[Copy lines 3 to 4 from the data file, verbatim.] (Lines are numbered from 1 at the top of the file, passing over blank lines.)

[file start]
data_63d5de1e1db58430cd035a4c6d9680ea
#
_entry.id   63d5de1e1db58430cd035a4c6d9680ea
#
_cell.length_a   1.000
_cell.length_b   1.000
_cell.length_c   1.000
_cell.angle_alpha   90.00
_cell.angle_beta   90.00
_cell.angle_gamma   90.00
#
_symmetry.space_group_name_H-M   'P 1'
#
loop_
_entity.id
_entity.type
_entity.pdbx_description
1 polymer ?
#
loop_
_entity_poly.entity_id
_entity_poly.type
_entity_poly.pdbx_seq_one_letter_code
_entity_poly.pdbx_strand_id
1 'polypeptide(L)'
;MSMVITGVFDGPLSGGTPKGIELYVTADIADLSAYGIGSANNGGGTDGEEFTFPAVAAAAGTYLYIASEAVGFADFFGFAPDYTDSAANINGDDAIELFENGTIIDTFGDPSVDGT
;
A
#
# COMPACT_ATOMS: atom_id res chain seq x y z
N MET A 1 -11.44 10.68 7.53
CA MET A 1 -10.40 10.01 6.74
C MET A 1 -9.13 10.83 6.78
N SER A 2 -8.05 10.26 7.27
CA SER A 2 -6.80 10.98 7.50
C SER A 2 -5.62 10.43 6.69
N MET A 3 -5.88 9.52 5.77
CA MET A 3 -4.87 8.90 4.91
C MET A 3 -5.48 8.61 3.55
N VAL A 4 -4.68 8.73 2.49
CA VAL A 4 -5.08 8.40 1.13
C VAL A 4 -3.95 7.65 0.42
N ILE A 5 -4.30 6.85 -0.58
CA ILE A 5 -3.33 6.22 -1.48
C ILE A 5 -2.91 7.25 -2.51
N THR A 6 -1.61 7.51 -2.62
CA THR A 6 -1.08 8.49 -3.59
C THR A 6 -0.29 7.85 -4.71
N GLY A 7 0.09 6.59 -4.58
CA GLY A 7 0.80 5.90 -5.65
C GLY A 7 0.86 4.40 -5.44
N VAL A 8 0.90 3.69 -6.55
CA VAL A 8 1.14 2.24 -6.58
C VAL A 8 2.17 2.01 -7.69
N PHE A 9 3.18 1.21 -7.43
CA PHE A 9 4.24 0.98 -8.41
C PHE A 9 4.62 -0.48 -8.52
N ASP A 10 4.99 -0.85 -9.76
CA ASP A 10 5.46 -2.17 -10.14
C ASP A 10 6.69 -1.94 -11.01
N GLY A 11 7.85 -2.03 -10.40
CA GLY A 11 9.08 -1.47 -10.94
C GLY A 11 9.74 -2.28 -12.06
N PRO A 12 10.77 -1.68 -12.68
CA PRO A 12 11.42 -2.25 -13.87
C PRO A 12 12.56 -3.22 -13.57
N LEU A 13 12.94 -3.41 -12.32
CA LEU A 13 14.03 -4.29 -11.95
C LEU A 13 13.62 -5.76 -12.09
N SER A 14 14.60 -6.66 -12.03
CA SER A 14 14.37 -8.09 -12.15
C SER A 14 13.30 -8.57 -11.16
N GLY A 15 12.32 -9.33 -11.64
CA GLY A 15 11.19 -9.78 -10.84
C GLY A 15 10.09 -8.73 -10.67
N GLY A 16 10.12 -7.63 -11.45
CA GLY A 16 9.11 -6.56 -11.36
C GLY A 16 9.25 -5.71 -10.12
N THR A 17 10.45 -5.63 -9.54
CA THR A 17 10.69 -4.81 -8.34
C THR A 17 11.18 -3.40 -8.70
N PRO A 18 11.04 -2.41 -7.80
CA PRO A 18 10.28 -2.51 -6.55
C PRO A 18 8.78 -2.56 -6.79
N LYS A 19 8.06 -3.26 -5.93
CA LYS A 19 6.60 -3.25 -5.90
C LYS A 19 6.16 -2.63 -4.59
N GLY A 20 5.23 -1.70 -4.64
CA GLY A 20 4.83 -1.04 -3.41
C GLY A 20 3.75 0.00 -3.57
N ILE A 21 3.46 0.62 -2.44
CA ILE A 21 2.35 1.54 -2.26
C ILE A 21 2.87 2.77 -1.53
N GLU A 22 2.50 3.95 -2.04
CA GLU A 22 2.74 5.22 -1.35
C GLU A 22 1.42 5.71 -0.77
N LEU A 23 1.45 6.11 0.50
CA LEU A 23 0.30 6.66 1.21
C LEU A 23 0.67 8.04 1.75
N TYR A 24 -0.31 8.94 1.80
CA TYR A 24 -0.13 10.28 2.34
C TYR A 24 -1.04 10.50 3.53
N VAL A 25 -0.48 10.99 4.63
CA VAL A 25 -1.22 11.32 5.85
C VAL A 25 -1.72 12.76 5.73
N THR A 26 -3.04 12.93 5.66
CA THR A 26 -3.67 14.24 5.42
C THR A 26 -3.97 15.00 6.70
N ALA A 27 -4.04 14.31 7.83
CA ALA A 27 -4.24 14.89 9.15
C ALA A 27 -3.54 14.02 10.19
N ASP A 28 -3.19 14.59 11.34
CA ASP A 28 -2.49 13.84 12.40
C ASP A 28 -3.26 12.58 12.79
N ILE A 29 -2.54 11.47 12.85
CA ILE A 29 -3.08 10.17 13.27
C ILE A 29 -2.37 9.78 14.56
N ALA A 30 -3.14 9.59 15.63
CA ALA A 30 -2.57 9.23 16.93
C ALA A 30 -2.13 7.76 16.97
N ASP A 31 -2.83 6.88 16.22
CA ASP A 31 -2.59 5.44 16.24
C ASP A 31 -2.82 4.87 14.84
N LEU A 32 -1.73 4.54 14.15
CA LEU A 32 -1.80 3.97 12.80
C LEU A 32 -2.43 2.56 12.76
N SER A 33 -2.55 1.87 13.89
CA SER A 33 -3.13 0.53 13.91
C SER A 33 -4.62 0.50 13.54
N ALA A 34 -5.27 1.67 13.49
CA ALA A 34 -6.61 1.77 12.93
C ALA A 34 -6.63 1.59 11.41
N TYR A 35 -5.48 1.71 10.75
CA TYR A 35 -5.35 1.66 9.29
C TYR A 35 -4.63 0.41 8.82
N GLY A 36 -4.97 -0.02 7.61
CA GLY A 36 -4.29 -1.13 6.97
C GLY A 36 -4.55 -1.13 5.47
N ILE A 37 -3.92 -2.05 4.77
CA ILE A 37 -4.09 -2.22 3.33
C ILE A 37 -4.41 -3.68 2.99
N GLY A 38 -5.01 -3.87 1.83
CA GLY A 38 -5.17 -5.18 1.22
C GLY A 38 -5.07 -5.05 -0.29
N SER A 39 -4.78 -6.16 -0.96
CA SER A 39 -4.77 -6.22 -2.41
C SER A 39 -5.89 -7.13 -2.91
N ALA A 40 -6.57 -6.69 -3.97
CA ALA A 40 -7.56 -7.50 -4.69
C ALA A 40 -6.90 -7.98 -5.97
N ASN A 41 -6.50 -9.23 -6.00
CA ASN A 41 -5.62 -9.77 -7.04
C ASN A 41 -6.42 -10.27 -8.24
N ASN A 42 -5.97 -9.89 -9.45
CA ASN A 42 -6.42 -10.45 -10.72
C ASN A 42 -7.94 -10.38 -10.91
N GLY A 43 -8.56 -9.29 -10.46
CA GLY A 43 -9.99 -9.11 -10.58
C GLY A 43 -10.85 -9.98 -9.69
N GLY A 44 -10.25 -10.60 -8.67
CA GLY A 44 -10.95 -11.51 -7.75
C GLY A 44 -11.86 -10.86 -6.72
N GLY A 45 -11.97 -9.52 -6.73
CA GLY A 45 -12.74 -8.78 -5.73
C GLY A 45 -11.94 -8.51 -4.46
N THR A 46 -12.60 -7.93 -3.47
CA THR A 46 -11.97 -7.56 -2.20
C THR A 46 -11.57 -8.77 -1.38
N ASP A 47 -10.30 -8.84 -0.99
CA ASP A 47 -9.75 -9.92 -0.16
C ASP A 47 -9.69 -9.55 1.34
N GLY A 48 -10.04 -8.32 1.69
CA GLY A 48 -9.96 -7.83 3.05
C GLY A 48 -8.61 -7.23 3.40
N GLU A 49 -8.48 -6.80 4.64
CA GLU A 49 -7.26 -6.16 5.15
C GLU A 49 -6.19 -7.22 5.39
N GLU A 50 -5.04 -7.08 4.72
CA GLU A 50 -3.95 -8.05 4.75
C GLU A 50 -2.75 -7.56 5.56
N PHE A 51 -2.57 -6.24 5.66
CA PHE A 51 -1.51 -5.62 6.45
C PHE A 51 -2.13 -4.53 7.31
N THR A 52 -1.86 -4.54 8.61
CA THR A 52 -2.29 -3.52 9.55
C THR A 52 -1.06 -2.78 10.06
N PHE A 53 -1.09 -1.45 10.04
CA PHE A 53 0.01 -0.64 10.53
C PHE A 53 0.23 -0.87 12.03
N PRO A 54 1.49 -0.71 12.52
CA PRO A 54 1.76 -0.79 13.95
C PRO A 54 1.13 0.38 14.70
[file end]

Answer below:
_entry.id   63d5de1e1db58430cd035a4c6d9680ea
#